n Empty City
Jerusalem, February 18, 2002
About 11 a.m., following an especially lazy morning, we go to the old city, following a route now half familiar that takes us, as straight as possible, along Lincoln street past the YMCA and Paul Emile Botta streets toward the Jaffa gate, intending to tour the old city walls. The route, even with its wiggles and waggles, is almost due northeast. The YMCA (which Israelis pronounce "Yimka") with its imposing tower always impresses us, much more than the historic and rich King David Hotel, across the street which is no more than a sqare box with windows. On Botta street we pass the French Consulate, flag waving; the street is named after the French Diplomat who directed excavations that unearthed palaces built by the Assyrian king Sargon II (722-705 BC).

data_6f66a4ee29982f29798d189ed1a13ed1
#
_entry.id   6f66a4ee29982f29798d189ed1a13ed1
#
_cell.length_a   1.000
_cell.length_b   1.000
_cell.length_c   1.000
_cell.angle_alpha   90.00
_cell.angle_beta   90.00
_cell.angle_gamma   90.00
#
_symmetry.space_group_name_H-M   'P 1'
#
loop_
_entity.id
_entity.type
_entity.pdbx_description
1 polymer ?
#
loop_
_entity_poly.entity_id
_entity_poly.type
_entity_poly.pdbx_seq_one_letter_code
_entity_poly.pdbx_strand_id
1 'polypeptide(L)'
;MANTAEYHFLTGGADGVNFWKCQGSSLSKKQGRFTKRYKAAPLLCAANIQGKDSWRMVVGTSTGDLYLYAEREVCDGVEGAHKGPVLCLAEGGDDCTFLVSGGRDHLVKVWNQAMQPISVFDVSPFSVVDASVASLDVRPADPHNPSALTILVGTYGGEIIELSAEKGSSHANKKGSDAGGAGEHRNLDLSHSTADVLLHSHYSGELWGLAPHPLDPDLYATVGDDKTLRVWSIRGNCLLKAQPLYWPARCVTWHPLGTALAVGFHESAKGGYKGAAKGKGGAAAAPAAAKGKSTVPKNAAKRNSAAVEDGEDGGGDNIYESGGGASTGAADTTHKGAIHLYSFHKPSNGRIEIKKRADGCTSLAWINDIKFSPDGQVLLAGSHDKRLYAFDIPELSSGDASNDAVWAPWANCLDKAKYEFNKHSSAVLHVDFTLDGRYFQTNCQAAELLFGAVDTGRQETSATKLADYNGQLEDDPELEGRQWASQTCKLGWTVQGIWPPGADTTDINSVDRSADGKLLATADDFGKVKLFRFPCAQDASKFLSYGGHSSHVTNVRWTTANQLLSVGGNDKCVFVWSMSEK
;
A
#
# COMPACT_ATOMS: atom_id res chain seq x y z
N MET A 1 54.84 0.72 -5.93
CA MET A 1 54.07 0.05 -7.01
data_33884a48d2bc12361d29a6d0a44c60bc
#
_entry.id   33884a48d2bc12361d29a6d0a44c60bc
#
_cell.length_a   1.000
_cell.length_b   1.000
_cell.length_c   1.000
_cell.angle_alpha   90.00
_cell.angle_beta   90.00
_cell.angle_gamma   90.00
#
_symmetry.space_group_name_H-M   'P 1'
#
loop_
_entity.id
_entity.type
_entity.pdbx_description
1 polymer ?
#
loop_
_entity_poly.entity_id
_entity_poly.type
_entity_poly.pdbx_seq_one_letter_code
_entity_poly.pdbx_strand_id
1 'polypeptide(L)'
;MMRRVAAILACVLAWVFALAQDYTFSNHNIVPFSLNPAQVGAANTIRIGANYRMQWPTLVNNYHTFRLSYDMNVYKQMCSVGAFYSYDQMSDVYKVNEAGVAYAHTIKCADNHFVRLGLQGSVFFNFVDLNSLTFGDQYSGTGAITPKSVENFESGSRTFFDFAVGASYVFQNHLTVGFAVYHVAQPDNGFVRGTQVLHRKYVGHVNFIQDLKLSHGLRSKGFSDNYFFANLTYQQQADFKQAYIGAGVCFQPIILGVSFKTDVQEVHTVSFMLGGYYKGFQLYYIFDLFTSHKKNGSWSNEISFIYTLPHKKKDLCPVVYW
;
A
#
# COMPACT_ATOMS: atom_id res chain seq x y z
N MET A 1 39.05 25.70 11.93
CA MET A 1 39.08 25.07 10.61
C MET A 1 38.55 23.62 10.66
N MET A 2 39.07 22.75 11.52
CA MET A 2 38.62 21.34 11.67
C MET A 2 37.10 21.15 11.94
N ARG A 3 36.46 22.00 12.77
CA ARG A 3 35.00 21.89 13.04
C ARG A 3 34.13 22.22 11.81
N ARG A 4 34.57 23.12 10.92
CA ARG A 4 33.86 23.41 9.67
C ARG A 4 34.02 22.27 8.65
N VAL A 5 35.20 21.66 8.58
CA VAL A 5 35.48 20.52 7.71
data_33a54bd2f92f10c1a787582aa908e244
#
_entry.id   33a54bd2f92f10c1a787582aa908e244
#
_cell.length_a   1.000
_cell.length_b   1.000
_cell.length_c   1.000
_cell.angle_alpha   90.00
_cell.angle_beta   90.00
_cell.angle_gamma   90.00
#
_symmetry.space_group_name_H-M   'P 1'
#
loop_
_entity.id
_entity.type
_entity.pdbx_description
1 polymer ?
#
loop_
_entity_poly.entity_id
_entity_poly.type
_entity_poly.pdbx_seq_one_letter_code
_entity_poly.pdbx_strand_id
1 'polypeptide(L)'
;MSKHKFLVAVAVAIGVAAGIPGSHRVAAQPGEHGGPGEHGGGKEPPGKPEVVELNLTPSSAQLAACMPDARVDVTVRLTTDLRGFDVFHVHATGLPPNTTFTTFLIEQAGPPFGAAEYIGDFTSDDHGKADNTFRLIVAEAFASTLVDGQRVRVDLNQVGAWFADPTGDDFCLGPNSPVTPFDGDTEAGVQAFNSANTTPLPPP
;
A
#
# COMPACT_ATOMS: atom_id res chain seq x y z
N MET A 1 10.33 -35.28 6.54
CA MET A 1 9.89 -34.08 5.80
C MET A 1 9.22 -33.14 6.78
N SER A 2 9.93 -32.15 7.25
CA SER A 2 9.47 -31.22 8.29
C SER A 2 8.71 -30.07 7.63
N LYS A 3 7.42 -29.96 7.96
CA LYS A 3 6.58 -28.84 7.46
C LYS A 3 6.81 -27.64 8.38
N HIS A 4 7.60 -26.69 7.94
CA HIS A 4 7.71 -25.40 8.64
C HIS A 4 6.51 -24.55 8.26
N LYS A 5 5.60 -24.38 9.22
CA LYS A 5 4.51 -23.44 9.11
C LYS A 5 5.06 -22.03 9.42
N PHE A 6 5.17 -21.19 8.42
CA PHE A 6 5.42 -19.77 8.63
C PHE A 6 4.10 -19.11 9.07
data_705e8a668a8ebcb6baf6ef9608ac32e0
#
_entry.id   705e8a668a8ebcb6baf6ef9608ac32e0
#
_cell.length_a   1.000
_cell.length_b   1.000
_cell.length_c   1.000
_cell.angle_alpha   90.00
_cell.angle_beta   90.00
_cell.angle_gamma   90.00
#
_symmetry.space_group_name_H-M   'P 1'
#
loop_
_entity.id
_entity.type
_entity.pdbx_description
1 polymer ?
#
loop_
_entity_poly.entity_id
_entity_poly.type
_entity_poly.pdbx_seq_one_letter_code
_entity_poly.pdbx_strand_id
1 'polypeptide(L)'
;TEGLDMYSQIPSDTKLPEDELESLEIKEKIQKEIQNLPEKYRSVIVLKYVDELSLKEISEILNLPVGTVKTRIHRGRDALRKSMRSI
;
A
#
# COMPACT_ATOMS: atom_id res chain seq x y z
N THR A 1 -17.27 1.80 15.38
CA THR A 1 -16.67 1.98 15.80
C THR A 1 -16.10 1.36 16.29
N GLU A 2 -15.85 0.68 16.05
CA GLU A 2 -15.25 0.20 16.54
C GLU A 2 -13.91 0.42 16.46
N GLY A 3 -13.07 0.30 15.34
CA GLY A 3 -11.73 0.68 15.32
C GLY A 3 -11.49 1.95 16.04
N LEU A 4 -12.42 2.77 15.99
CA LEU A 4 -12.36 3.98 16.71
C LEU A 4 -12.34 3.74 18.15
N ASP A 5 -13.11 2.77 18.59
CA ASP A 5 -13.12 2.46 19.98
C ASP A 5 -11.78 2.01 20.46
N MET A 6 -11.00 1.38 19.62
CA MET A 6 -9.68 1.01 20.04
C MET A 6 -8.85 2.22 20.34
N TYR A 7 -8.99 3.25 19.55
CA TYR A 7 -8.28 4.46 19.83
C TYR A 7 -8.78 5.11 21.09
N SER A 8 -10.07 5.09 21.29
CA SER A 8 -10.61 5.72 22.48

Now we cross the former Green line and enter what was once Jordanian territory. Just before we get to the Jaffa Gate, we cross an old/new park lying in the upper reaches of the Tyropolean Valley. It's old because its been there a long time; new because it has been redesigned by a landscape architect and it's nice, except, like in China, it has not been kept up. We imagine that the donors (mostly American, but also European and South American according to the placards) of such things are not asked for an endowment. Rather than planning ahead, it seems to be a matter of letting the future take care of itself.